18. 18. Scaling Up Begins with a Plan Table 2 displays critical factors affecting This second element of Task 1 entails the choice among alternative scaling-up weighing these options and arriving at methods along with the implications of preliminary decisions about which each of these factors for preferred scaling-up methods are to be used, with a methods: clear understanding of the implications. Table 2. Choosing a Scaling-up Method 1C. ORGANIZATIONAL ROLES:Factors to Consider Method Preferred WHO PERFORMS THEType of Model KEY FUNCTIONS? Technology Intensive Any Process Intensive Expansion or Collaboration The third element of Task 1 is decidingComprehensiveness of Model who needs to do what in order for scaling Specific Practice Any up—and operating at scale—to be Complete Model Expansion successful.Capacity of Originating Organization Strong Expansion or Collaboration Drawing on a typology developed by Weak Replication Simmons and Shiffman (2003),17 at leastSource of Financing two different organizational roles are Internal Any involved in scaling up: the originating External Replication or Collaboration organization that develops and pilots theAvailability of Formal Evaluation and model, and the adopting organization Documentation of the Model Yes Any that takes up the model. Adopting No Expansion organizations may be newly created forObservability of Results the purpose of taking up the model, or High Any may be pre-existing. In the case of Low Expansion collaborative strategies, the role of theEase of Transfer to Other Organizations adopting organization is sometimes High Replication or Collaboration shared between the originating Low Expansion organization and one or more partners. InQuality of Governance cases where scaling up takes place High Replication Low Expansion or Collaboration through expansion, the originating andPresence of NGO Networks adopting organizations are one and the Strong Replication same. Nevertheless, the conceptual Weak Expansion or Collaboration distinction is useful because significantSocial Homogeneity expansion will almost certainly require High Any the originating organization to undergo Low Replication major change. 17 Simmons, Ruth and Jeremy Shiffman. Scaling-up Reproductive Health Service Innovations: A Conceptual Framework. Paper prepared for the Bellagio Conference: From Pilot Projects to Policies and Programs, March 21–April 5, 2003. November 15, 2002.14 From Vision to Large-scale Change—A Management Framework for Practitioners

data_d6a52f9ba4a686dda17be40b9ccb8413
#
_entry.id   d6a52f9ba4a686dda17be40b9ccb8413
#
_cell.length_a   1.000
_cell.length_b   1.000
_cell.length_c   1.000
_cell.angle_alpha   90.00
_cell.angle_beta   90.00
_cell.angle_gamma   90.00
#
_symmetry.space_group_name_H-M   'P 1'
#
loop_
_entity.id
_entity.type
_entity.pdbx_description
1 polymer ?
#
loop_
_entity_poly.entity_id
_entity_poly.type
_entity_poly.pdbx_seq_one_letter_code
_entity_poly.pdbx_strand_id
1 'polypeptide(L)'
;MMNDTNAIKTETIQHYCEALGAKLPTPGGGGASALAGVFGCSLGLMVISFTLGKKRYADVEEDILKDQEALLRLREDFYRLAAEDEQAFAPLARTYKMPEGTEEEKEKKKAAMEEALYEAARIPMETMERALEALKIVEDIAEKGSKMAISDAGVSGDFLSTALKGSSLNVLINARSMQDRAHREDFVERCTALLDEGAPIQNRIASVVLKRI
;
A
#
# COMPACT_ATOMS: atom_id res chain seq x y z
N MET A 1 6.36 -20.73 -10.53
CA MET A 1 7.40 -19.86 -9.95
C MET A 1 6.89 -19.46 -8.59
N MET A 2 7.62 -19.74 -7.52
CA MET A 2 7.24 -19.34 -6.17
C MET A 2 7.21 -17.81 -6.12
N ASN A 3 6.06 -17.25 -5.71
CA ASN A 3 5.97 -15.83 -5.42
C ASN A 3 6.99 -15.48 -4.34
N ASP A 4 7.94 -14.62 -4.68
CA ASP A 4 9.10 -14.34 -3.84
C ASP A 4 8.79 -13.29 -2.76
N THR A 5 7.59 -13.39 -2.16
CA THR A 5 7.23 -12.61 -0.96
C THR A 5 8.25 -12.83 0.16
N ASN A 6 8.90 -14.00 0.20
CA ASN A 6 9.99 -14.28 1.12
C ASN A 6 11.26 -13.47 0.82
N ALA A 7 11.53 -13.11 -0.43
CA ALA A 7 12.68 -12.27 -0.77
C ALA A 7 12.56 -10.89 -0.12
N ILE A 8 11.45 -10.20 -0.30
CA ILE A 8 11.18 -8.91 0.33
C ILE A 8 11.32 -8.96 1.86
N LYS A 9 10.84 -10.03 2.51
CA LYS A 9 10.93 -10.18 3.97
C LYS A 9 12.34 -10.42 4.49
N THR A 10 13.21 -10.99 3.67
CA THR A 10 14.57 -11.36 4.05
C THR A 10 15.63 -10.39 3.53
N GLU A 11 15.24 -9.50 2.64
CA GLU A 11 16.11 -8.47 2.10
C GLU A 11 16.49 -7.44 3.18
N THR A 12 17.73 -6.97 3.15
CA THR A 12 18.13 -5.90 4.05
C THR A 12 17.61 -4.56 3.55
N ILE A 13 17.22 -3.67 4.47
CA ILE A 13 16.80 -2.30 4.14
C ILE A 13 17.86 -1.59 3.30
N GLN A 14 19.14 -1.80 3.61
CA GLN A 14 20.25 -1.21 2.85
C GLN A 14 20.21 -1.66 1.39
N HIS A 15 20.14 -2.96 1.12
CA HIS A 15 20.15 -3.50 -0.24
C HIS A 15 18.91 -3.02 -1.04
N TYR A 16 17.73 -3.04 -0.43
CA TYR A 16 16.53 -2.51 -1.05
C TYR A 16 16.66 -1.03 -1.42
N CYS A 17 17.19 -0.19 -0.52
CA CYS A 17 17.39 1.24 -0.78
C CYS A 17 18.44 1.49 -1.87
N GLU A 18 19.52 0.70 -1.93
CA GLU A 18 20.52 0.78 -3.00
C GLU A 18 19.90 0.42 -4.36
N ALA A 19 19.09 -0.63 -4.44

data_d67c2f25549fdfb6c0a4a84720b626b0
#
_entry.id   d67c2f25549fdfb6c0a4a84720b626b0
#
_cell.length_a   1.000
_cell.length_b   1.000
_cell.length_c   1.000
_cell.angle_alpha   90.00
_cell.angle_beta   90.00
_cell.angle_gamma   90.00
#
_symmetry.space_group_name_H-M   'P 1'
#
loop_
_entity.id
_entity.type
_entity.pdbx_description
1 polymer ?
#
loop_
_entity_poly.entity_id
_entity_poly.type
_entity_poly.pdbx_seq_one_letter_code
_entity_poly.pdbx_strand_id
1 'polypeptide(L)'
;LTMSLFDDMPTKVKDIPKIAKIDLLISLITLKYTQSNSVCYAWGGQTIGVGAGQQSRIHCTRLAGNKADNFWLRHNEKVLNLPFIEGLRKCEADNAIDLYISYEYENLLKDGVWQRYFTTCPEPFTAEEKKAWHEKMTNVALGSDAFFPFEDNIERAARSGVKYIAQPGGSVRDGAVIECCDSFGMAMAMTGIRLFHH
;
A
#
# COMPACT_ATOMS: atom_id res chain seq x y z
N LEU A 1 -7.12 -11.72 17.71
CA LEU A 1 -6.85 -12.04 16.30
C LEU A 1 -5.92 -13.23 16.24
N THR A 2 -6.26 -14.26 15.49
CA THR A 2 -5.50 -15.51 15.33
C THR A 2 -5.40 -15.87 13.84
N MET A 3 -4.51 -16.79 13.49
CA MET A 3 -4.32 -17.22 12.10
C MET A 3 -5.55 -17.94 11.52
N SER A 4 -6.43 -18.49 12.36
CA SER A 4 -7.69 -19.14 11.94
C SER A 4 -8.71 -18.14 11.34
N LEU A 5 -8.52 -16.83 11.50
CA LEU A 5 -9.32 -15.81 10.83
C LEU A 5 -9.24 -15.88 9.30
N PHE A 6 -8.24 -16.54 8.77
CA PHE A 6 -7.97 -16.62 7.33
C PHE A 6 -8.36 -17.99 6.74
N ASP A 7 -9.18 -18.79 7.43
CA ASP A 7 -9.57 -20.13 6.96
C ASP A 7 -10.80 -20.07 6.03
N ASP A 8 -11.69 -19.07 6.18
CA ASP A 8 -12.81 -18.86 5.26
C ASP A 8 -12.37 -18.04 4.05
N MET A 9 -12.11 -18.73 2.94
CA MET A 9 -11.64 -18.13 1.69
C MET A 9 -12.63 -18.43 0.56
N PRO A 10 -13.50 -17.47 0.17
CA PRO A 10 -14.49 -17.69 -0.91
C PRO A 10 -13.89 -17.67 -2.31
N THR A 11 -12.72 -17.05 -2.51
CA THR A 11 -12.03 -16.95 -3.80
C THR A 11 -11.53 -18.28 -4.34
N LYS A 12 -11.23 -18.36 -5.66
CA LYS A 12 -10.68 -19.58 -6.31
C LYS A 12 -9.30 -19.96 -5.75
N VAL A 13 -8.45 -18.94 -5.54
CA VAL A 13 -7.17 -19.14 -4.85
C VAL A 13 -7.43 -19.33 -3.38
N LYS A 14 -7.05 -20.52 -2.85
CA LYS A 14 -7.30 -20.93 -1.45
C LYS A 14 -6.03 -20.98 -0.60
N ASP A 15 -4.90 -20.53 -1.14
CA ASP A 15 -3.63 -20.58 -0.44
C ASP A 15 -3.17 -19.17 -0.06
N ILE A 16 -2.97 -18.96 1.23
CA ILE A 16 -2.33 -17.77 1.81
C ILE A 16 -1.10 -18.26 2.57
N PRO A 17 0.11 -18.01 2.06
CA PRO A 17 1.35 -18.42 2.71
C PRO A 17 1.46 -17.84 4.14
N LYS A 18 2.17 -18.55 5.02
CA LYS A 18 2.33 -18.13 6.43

19. 19. Scaling Up Begins with a PlanSimmons and Shiffman have noted theimportance of the compatibility of amodel with the values, norms, and The third element of Task 1 is decidingsystems of potential adoptingorganizations.18 This means that, when who needs to do what in order forconsidering potential adoptingorganizations, it is important to look at scaling up—and operating at scale—tohow similar the organizational contexts, be successful.capacities, and values are; how muchadaptation and capacity building will beneeded; and what resources will be which the originating and adoptingrequired. organizations are embedded. If the visionFor example, community-based projects of scaling up involves a new population Task 1: Create a Vision or location, this requires at least a 1A. The Model: What Isfrequently owe their success to Being Scaled Up?participation by program participants preliminary assessment of the context 1B. The Methods: How Will Scaling Up Beand stakeholders, including local where scaling up will occur. The Accomplished?ownership, volunteer labor, use of local objective of this assessment is to ensure 1C. Organizational that the scaling-up strategy takes into Roles: Whoresources, and priorities determined by Performs the Keycommunity needs. Large public sector account opportunities and threats in the Functions?bureaucracies embody, almost by new environment and adjusts to social 1D. Dimensions of Scaling Up: Where Does thedefinition, exactly the opposite conditions present in the new context. Scaling Up Occur?characteristics. Supply-driven and less This should include an assessment of theresponsive to local needs, they are supply and demand for the services thatunlikely to make extensive use of local are to be provided and whether there areresources or engender a strong sense of any “competitors” present who may belocal ownership. While public threatened by the scaling-up effort.bureaucracies have compensating Most discussions of scaling up assumevirtues—legitimacy, resources, and that the originating organization is alsoinfrastructure—differences in their the organization that does the work“software” (processes) and values may needed to transfer the model or take themake transfer difficult and ultimately model to scale. Experience and theoryjeopardize the viability of scaling up in both suggest, however, that many of thecases where these components are tasks involved in successfullyfundamental to the success of the model. transferring or expanding a model canConsiderations of compatibility apply best be done by, or with the assistance of,equally to the social environment in a neutral third party or intermediary18 Simmons, Ruth and Jeremy Shiffman. Op. cit. From Vision to Large-scale Change—A Management Framework for Practitioners 15